The consequences of bad management are always lower returns on investments for shareholders, low job security for employees (and difficulties attracting the best talent), and finally, product development that isn’t aligned with market demand!

HP Indigo and PageWide are today bigger than Heidelberger Druckmaschinen, Canon is bigger, and both companies lead the industry with examples. Canon in Europe has large events for book publishers (I wish we could attend at some time, as it seems so interesting), HP creates applications to inspire brand owners to utilize HP’s technology, and so forth. That is, in my mind, leadership, and they don’t even talk about leadership; they just do it.

Managing a company isn’t, of course, the easiest thing in the world, and a company where things have turned the company upside down is Xerox. When Carl Icahn invested in Xerox, replaced the management and the board, canceled the planned merger with Fujifilm, tried a hostile takeover of HP, and probably many more things, the result is today a Xerox that has no future in the industrial part of the printing industry. I believe Xerox’s days are counted - and yes, I have changed my mind.

This is ALSO a great example of how misjudgment and mismanagement eventually lead to enormous consequences, which can also happen to a company like Heidelberg.

Heidelberg has NOT downsized the company over the years; they have yet to announce a strategy for the future (except starting to produce products for customers outside print). They have a weak economy, and the former CFO Wassenberg has already sold all the assets they could turn into operating cash.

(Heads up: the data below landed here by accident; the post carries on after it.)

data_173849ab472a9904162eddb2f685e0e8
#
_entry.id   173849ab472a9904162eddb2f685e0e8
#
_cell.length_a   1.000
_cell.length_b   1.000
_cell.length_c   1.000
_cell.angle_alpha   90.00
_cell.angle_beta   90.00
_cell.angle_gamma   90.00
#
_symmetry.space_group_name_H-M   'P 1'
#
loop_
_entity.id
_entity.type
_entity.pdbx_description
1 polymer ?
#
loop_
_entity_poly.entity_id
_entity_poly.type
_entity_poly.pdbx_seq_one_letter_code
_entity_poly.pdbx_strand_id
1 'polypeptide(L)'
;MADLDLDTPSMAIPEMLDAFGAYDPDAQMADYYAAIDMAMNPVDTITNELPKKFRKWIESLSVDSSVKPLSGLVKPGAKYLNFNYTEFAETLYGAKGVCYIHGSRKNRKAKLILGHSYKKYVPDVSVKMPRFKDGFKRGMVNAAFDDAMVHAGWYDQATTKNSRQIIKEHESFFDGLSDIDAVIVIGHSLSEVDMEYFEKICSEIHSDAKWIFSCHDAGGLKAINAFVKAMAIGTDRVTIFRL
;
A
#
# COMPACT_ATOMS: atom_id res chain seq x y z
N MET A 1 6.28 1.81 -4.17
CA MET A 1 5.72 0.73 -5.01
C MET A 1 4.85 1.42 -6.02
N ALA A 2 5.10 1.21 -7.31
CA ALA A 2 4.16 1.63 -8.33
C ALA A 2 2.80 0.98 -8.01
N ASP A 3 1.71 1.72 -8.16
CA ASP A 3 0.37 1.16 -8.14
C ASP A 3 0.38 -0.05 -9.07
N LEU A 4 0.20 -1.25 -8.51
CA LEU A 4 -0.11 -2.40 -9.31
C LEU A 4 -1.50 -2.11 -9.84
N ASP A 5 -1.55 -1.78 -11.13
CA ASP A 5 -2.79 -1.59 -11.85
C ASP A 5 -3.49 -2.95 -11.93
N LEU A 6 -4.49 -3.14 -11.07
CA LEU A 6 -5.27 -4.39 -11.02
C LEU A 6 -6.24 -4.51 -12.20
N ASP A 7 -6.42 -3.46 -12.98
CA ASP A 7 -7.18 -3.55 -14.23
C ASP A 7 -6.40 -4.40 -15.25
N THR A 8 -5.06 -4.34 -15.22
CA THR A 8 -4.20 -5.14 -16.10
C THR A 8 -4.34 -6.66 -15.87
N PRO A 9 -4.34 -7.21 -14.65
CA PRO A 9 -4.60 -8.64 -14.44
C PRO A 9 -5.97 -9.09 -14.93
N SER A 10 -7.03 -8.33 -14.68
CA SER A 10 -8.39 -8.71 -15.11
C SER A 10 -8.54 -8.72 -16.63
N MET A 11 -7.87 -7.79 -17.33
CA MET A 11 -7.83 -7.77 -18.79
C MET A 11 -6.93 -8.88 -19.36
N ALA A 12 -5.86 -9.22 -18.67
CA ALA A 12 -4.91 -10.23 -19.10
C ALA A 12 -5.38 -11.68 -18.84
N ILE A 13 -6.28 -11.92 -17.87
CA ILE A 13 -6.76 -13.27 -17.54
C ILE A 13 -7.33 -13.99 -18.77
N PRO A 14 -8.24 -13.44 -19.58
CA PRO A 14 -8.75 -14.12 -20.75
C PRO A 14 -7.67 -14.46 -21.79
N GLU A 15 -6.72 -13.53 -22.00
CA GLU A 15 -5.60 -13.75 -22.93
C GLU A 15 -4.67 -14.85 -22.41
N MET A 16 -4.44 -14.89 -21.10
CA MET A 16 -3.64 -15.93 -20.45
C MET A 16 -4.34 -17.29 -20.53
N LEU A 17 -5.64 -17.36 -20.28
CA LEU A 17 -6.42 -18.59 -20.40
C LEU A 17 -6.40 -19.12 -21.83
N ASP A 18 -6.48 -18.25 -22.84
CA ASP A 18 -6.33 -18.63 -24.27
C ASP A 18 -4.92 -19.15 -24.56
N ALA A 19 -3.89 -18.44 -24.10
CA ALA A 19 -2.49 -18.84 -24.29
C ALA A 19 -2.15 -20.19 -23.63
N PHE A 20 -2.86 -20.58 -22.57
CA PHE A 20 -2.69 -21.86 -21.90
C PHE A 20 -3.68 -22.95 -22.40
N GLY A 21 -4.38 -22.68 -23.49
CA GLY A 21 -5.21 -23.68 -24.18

So, back to my headline: IF Heidelberger Druckmaschinen doesn’t get up to speed in sales, strategy, production, and R&D and develop products in demand by the market, THEN there will be no need for the company in the future. And as sad as this sounds, I can’t see any other conclusions, or what do you think?

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Henrik Christiansen

President & CEO

Heidelberg's situation make me remember the Fujifilm-Kodak situation many years ago. The future transformation from film to digital was inevitable, but even though Kodak introduced digital cameras, they did not manage the transformation. This was an obvious example of lack of leadership. Fujifilm managed the same transformartion in good shape and is an even bigger and greater company today. It is a question about listening to the customers. Heidelberg has a impressive distribution channel, which should be perfectly geared for listening to the customers and perceive and transmit the information up through the system. But perhaps the distribution channel is so fixed on its own existing knowledge that the customers' informations are not processed and acted upon in the correct way. With a conversative management and a conservative distribution channel, it is difficult to turn a big ship, especially if the future direction is up in the air. Offset will continue to be the leading printing technology for a long period, even though digital and flexo printing take market shares, but it is not the printing the technologies but print production structure which is changing fast. This requires a new way of marketing products and solutions.